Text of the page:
Turn your kitchen into an apothecary
Fresh herbs from the garden are a culinary staple that can take your meals to a whole new level! While you may be well versed in cooking with the herbs you grow in your garden did you know that you can use them in other areas of your life too? Today, Sabrina of Vigor + Sage is here sharing easy tips for using 5 of the most popular culinary herbs in other parts of your life too.
- Basil: Sweet basil is a garden staple. Both fresh and dried basil provide the body with nutrients like calcium and vitamins K,C, and A. Chew up basil leaf and apply it topically to an insect bite or sting to relieve the itching and swelling. Ingesting basil has been known to ease an upset stomach and you can even add a handful of basil leaves (or a tablespoon dried) to boiling water to make a facial steam that can help relieve headaches.
- Lavender: Lavender is one of the most recognized herbs in the world for good reason. The scent alone helps ease tension and promote a state of relaxation and peace. There are far more uses for lavender than just its aromatic fragrance though. Lavender can be used fresh, dried or as an oil and has a long list of benefits. Try adding a few buds to a cup of hot (not boiling) water for a calming herbal tea that will help you wind down after a long day or to relieve a headache. Once cooled, the tea can be used as a spray to help ease burns or as a scalp rinse to remedy dandruff.
- Peppermint: Like other members of the mint family, peppermint is an invasive plant and can take over your herb garden. Knowing how to use it will not only benefit you, but will also give you a reason to keep trimming it! Consumed as a simple tea, peppermint soothes the digestive system and may help relieve symptoms of morning sickness, motion sickness, gas, upset stomach and heartburn. Try rubbing a few peppermint leaves between your fingers and enjoying the smell before a test to help with focus and concentration. You can even sprinkle some peppermint leaves in the back of cabinets to deter pesky ants.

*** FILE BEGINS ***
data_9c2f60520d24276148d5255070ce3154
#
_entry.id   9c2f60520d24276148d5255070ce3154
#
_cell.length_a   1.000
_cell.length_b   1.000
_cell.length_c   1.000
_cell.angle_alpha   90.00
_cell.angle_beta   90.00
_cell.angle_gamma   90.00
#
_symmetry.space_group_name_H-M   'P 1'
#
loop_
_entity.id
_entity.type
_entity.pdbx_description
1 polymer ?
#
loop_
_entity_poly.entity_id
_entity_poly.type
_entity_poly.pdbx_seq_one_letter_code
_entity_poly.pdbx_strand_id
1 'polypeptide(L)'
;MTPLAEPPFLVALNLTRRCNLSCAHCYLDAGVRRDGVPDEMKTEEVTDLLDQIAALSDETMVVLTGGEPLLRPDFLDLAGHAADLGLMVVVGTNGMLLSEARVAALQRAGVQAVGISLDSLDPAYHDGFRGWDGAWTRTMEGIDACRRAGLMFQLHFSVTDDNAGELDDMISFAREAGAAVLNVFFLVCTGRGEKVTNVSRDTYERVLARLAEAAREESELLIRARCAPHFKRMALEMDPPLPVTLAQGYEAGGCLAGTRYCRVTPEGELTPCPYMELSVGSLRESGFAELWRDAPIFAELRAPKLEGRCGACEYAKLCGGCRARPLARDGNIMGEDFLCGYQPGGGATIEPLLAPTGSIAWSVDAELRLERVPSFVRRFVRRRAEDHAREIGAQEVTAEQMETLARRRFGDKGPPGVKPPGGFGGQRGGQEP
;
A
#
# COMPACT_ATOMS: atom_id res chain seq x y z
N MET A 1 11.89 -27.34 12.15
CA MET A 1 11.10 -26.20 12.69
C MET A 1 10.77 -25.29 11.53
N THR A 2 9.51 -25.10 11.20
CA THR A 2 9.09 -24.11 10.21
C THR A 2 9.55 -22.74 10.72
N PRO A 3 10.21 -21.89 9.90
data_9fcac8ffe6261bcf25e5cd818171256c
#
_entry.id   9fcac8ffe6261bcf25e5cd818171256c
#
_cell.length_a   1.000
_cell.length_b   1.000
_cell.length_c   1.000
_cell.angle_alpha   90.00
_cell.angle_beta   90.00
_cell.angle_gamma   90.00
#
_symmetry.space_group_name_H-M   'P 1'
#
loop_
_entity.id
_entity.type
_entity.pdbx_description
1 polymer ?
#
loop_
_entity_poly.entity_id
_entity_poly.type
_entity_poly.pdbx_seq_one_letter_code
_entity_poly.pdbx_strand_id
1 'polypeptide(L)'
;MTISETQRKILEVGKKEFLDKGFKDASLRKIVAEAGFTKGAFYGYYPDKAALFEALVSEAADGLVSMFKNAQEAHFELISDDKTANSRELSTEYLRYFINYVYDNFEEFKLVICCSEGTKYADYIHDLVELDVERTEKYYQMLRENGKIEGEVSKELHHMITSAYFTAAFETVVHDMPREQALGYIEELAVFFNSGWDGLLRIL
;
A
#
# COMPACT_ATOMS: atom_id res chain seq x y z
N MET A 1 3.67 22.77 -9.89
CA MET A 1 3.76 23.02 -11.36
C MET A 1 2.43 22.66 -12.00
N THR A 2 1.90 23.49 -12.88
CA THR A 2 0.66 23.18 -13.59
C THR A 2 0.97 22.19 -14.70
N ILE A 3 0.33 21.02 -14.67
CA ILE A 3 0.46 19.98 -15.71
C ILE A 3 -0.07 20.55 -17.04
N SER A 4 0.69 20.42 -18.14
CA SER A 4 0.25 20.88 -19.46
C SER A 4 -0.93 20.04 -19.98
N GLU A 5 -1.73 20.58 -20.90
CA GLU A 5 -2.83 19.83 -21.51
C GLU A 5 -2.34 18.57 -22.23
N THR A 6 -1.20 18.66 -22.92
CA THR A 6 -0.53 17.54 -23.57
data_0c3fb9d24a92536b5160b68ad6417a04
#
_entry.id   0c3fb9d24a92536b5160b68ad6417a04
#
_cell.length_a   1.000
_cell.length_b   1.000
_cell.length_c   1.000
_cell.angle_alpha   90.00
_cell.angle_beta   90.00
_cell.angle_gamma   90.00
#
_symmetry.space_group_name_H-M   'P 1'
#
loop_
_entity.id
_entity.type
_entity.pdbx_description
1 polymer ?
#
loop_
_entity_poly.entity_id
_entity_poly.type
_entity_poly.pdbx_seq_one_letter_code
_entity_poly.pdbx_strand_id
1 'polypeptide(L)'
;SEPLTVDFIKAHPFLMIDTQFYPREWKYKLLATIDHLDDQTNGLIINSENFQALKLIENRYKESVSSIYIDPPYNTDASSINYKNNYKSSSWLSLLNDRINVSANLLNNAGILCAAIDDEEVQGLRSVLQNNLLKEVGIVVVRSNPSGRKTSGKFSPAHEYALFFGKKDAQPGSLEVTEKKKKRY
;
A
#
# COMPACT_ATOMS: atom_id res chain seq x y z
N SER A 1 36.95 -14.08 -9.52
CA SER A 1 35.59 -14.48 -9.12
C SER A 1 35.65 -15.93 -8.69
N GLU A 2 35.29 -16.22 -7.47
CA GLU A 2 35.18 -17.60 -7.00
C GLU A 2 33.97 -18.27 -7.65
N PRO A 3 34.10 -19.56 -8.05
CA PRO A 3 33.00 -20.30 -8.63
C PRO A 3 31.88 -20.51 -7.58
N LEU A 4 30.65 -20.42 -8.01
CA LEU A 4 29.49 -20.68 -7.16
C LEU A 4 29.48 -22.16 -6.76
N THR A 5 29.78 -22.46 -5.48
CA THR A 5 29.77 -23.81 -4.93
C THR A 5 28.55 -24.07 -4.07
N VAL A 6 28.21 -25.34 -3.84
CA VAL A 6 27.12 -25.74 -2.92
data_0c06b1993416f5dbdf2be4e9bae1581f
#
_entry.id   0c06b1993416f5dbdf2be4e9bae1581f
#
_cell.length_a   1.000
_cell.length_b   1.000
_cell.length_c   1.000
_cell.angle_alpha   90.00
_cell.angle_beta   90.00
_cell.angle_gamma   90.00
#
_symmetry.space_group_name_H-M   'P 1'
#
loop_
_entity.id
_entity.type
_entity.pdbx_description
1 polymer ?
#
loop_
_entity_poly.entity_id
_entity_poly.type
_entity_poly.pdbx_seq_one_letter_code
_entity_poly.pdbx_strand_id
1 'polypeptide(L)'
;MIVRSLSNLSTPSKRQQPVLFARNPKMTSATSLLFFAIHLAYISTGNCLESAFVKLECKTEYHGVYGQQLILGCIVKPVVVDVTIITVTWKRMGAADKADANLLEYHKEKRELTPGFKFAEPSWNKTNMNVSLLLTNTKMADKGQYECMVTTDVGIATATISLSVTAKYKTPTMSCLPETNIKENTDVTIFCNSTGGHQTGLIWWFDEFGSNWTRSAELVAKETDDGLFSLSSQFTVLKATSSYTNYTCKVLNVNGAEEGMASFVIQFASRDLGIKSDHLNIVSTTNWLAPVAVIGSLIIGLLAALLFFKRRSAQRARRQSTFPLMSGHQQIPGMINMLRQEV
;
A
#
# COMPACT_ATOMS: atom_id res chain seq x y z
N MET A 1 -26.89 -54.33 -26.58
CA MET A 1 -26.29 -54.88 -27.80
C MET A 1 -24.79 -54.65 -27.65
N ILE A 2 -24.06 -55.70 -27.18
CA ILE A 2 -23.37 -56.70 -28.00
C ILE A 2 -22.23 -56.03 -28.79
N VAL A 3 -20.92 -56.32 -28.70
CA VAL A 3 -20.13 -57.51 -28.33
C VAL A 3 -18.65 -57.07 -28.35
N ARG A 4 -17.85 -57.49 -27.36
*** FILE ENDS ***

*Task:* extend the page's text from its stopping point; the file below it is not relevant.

- Rosemary: Rosemary needs little attention and can grow large very quickly. Popular as a culinary herb, there are many ways to enjoy the benefits of rosemary outside of the kitchen as well. Rosemary is known to boost memory and improve your mood too, simply tie a few springs together and place them in the shower. Enjoy breathing in the aromatic steam to reduce migraine symptoms or as a gentle way to wake up in the morning. The antibacterial properties of rosemary make it a great breath freshener too. Steep rosemary in hot water, let cool, then gargle or swish around the mouth to help prevent cavities and fight bad breath all night long.
- Thyme: Thyme is a member of the mint family but its flavor and aroma are truly unique. It's no wonder the herb is used in kitchens across the world! Digesting thyme can help fight against intestinal issues such as ulcers and infections. It boosts the immune system and aids in the prevention and treatment of respiratory ailments. Make your own tincture by infusing thyme leaves in olive oil overnight. Add a few drops to a bath to help fight bronchitis. You can even burn dried thyme to help repel insects.
See the original post 5 Culinary Herbs You Should be Using Outside of the Kitchen on Beard + Bonnet.
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